Grafton Senior Citizens recently held a day bus trip to Yamba, then a luncheon river cruise to Harwood bridge and return, with 51 passengers, on a mild spring day.
Although the trip was first planned about September 2018, when it was learned of the 53 Islands Festival, and our plans fitted their criteria, we expanded our trip to visit, view, or mention as many islands as possible.
After first viewing well known Susan Is, with its rainforest and fruit bat colony, mention was made of nearby Carrs Is, a farming area accessible by a concrete bridge and bitumen road form Fry Street. Then mention of lesser known Elizabeth Is, formerly a farm, opposite Corcoran Park.
After travelling north, we visited Harwood Is, with the oldest sugar mill in Australia, then Chatsworth Is, from which we could see Warregah Is, the southern tip of which is crossed to access Ashby, and nearby Ashby Is.
After making a short visit to Goodwood Is, where there is a wharf for visiting ships, we adjourned to a park at Woombah for our picnic morning tea.
From here it was on to Yamba, crossing three more islands, Palmers, Romiaka, and the northern tip of Micalo.
We then joined the ferry for a relaxing luncheon cruise to Harwood bridge and return, with an opportunity for a different view of the new bridge.
On the cruise, we passed six more islands, Dart, Pelican, Rabbit, Freeburn, Gourd, Turkey, as well as some we had seen from coach. We also saw a prawn farm and recently planted macadamia plantations.
On the return to Yamba, we made a brief visit to the picnic area of Hickey Is, technically no longer an island, as development has joined it to mainland.
During our journey back to Maclean, we saw Ulagundi Is, a former aboriginal settlement, near Harwood.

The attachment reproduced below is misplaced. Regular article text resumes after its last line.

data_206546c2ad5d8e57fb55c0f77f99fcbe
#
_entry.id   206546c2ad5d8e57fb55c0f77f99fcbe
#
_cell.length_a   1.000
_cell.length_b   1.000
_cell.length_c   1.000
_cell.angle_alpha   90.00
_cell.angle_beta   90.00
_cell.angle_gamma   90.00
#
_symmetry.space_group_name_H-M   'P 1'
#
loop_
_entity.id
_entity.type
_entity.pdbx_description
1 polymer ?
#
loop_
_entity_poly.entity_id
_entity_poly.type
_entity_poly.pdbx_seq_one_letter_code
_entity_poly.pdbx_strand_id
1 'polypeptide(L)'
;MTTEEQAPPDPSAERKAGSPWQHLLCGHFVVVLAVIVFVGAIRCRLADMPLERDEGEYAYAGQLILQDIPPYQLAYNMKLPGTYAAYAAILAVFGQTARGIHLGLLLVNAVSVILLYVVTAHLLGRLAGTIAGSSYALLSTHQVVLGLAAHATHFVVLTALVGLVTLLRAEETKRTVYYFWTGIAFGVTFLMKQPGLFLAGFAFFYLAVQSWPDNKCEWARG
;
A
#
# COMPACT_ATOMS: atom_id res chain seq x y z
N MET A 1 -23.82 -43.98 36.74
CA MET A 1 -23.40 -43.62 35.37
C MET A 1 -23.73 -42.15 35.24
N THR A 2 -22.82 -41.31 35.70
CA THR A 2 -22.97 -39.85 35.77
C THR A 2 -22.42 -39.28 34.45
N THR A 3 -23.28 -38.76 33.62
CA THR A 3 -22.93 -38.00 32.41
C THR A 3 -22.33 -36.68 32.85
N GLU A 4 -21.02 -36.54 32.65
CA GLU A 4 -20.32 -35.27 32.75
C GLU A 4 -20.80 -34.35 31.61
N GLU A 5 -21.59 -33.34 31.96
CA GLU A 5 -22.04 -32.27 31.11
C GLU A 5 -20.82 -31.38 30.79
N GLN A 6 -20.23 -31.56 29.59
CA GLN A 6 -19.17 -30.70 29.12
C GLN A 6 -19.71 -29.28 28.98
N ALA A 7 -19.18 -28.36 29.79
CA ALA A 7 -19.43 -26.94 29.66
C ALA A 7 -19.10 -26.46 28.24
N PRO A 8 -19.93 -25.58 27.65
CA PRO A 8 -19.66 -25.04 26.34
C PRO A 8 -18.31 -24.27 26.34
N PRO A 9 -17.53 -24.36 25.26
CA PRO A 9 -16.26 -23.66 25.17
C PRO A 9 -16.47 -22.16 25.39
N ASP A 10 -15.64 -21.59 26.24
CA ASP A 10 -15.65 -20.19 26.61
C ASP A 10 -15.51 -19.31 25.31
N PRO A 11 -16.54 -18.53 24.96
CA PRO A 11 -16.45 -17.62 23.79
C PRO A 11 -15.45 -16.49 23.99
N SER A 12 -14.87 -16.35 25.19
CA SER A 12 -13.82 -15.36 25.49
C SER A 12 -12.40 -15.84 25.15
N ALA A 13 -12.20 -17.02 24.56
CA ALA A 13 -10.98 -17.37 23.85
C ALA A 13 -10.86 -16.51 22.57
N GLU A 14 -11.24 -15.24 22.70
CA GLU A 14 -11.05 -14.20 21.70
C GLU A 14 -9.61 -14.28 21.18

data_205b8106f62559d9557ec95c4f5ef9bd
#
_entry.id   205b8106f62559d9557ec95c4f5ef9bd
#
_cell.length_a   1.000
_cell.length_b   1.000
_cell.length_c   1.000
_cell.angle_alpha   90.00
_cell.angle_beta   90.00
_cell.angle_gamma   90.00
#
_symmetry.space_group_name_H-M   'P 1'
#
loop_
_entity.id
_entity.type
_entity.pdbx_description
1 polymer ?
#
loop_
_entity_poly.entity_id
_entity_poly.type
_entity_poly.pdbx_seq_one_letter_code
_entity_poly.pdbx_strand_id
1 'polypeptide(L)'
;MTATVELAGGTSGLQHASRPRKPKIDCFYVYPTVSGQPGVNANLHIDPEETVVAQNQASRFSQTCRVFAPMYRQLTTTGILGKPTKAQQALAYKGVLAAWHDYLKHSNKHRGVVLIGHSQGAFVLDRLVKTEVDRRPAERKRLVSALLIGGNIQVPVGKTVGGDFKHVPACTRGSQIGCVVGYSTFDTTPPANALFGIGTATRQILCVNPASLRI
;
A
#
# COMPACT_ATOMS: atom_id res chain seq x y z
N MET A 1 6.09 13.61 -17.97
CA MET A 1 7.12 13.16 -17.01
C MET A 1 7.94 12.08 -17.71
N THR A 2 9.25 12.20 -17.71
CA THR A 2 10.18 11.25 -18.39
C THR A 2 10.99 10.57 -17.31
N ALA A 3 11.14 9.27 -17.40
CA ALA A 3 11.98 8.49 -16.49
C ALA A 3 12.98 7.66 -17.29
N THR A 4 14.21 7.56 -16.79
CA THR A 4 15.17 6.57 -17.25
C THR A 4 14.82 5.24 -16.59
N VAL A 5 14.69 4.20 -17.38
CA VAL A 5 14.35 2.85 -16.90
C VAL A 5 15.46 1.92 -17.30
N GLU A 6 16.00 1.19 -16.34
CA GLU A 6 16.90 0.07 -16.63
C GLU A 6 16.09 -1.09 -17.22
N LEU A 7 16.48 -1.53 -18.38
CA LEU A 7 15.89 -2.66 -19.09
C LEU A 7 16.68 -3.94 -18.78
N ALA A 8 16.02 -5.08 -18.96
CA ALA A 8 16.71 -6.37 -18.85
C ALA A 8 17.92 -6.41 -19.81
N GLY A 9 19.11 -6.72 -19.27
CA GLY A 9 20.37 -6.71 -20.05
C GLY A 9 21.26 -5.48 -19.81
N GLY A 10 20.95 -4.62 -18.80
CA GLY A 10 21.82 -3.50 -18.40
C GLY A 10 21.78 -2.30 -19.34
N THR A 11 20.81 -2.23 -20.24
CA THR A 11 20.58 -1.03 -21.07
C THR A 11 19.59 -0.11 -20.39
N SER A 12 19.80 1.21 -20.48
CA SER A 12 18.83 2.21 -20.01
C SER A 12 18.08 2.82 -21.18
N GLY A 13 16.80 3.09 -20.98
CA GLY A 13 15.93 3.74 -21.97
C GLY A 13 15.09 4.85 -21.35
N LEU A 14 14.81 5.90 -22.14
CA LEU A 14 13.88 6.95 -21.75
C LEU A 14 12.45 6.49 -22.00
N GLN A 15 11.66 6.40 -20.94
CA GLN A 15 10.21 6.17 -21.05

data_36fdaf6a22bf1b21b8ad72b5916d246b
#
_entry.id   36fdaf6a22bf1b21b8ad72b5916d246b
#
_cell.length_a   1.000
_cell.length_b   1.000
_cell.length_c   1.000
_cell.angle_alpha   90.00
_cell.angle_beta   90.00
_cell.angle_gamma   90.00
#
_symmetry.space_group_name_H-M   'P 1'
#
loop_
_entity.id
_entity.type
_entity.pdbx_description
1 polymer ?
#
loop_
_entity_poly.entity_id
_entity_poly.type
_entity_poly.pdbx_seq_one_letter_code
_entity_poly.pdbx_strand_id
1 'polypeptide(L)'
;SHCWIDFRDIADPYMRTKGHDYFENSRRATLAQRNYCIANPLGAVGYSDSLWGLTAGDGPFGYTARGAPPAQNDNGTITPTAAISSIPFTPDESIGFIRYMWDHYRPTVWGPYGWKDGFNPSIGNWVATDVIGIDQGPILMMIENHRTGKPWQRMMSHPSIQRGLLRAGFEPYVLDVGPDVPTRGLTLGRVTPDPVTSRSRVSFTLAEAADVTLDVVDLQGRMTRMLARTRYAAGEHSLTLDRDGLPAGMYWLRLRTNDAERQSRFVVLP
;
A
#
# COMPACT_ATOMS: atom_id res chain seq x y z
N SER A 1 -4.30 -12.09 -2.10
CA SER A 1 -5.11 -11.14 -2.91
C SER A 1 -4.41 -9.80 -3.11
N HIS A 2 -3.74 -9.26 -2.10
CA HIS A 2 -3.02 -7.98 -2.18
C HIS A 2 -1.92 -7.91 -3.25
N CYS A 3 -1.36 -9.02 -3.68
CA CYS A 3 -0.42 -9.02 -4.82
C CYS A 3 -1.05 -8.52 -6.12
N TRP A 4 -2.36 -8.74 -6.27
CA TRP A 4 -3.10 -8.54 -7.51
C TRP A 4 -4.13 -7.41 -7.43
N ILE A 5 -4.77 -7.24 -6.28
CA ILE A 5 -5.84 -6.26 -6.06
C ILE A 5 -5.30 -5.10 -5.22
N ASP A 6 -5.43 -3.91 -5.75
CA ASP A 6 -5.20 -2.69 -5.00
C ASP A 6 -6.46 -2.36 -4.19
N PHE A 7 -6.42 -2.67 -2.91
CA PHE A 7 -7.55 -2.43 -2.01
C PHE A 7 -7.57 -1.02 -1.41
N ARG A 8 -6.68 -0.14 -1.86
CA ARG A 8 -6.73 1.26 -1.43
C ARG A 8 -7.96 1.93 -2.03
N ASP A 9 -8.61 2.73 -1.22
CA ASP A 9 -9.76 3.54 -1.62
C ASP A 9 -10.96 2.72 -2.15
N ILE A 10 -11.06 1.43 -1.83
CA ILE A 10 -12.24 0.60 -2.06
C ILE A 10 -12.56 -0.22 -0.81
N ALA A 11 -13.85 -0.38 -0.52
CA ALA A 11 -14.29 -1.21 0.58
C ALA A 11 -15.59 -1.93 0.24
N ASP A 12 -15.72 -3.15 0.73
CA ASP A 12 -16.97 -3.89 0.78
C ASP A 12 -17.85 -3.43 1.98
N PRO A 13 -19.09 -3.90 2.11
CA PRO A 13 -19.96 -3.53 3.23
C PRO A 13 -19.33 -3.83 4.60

We then crossed McFarlane Bridge onto Woodford Is, largest of Clarence River islands, some say the largest river island in the southern hemisphere, and the only one with a mountain range. It is also where Small family and other cedar getters settled as the first white settlement along the Clarence.
We travelled South Arm Road, and had we travelled other side (a load limit prevents this), we would have seen Munro Is, a former sand spit near Lawrence, and Hielaman Is, a farm near Southgate.
In all, we visited or observed a total of 20 of the supposed 100 islands in the Clarence, which starts near the Queensland border, north of Bonalbo, and has 24 tributaries, 11 bridge crossings and two ferry crossings.
Thanks to coach captain, Alan R, for a great trip, committee for serving morning tea, other members for organising trip, to ferry operators for great boat trip, and to 53 Islands Festival organisors for including us and giving us publicity.
Our next day trip (the final for the year) is our picnic to Mylestom on November 22, and it still has spare seats.
Plans for 2020 trips include an open garden near Bangalow, and a visit to Ballina Maritime Museum in February; a visit to mine museum and old mine at Emmaville, near Glen Innes in March, and an eight day tour to include Moree, St George, Cunnamulla, Charleville, Roma, Miles, Dalby, Toowoomba in August.
Enquiries concerning future trips, activities, and membership can be made with publicity officer Sandra on 6642 7720